Wathig Ali, a British citizen in Khartoum, along with his son, 6, and pregnant wife said the situation is "extremely hostile".

"Our worst fear is the bombing and the checkpoints on the way to the airport. We have been stuck indoors for days," he said.

Brit charity worker Yasmin Sholgami told the BBC her grandparents are trapped in Khartoum without food and water.

She explained every time relatives have tried to reach their own they've been shot at by snipers.

"Little does the government know that there are many areas in the centre of Khartoum that are too dangerous to leave your house without help from some sort of official," said Yasmin.

Brit freedom flights using Hercules and Atlas military transport planes are running a loop from Khartoum to Cyprus.

Royal Navy commandos and SAS special forces are on the ground helping to secure the airfield and will protect the base if it comes under attack.

The Government is considering other options for the evacuation, including a possible seaborne evacuation from Port Sudan, some 500 miles from Khartoum.

And meanwhile, Type-23 frigate HMS Lancaster is on alert and ready to steam towards Sudan.

The East African nation has been torn apart by warring factions over the last two weeks.

Home Secretary Suella Braverman said on Wednesday morning that 200 to 300 people had been brought out so far – and defended the UK's response to the crisis.

She said: "We are now commencing an extensive operation, working with over 1,000 personnel from the RAF and the armed forces."

British citizens, dual nationals and their dependents are being forced to make their own way to the evacuation base.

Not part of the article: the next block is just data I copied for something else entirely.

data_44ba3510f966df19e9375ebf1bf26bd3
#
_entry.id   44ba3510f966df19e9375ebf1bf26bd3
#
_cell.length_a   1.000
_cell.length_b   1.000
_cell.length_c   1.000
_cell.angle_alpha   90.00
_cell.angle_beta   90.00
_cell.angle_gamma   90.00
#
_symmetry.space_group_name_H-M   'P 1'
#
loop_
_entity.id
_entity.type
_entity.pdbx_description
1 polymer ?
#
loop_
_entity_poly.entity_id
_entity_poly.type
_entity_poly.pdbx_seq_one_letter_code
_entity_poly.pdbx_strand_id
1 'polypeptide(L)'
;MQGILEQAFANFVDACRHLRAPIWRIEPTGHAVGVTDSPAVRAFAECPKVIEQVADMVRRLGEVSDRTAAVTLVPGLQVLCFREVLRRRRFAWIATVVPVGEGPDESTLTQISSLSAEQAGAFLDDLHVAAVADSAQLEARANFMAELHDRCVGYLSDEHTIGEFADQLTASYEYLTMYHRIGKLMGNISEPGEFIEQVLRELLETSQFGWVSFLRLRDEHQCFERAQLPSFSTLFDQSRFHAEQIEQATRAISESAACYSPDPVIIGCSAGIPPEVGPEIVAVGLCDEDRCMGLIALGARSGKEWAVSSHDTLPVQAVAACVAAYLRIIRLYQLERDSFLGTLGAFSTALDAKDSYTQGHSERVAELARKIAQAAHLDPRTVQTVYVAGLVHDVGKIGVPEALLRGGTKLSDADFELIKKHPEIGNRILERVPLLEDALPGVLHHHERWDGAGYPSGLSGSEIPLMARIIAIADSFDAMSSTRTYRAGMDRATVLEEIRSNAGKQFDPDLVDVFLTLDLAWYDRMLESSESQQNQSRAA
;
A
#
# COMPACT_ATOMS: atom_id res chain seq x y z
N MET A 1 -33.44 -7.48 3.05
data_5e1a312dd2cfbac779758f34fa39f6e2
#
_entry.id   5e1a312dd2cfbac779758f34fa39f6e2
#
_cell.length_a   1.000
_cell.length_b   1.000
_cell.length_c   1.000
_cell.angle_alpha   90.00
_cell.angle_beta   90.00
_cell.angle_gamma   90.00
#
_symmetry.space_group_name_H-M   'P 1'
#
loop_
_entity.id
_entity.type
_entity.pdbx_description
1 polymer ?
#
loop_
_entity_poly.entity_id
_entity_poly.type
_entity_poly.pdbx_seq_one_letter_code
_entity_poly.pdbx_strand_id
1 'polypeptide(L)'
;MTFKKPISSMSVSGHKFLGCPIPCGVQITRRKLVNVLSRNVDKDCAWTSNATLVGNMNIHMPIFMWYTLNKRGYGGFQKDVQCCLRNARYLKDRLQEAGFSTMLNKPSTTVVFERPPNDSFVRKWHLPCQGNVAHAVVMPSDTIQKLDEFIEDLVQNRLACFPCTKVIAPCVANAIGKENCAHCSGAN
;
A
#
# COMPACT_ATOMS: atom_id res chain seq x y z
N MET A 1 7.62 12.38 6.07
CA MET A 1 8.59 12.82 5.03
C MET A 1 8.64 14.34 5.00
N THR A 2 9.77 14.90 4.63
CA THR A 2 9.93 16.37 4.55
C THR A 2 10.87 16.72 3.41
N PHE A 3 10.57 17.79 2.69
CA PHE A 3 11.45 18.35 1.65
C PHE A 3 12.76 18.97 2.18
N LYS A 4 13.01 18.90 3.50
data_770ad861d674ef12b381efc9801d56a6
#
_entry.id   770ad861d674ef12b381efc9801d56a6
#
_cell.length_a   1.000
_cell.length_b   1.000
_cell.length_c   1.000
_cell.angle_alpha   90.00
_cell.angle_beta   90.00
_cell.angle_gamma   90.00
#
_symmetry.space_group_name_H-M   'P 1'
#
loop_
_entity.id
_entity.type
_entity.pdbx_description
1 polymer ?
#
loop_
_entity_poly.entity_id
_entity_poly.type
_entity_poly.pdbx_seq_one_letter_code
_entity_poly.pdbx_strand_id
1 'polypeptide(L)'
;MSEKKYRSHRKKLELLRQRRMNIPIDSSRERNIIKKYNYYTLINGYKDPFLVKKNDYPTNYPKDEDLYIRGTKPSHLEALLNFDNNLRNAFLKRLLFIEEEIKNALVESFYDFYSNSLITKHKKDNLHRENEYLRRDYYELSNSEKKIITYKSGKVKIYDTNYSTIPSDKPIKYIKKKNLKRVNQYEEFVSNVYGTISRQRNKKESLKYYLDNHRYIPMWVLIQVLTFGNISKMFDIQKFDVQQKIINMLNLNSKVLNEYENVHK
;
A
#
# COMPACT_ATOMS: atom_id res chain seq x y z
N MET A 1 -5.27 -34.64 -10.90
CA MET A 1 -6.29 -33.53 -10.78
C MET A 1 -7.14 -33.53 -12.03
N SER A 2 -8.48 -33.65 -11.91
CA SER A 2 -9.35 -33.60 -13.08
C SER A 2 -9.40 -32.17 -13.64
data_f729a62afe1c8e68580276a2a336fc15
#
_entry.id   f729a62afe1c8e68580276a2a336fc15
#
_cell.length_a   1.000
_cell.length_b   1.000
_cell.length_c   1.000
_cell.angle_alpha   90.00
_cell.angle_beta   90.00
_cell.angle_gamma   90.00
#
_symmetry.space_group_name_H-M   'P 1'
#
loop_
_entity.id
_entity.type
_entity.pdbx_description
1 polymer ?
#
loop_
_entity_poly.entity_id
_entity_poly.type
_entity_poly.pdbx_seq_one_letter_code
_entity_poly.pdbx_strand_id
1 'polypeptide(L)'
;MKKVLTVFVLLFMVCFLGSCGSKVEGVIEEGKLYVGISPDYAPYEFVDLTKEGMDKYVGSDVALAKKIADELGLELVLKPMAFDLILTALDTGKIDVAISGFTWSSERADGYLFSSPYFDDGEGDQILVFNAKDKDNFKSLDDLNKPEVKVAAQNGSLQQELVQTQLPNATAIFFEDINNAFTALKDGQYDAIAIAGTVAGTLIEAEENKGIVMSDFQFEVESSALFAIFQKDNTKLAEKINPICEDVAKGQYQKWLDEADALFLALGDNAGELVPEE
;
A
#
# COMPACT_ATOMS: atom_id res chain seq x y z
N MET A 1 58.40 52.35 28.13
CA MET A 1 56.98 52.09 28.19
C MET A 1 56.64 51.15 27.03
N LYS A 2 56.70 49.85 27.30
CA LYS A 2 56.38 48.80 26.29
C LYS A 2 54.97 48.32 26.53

The Government had to cope with a "larger cohort of British nationals in Sudan compared to many other countries", insisted Ms Braverman.

Announcing the completion of Germany's evacuation efforts, the country's foreign minister Annalena Baerbock said Berlin would not leave civilians "to their own devices", in an apparent swipe at the UK's approach.

She said that "unlike in other countries", Germany's evacuation had included all its nationals and not just embassy staff.

SAS troops evacuated UK diplomatic officials on Sunday in a daring rescue mission.

Prime Minister Rishi Sunak said it was "right" that diplomats were prioritised "because they were being targeted".

The wider evacuation was launched during a ceasefire brokered between the warring factions.

But Foreign Secretary James Cleverly warned the extraction of UK nationals is "inherently dangerous" as "we cannot be sure for how long it will hold".

Families with children or elderly relatives, or individuals with medical conditions, will be prioritised for the flights.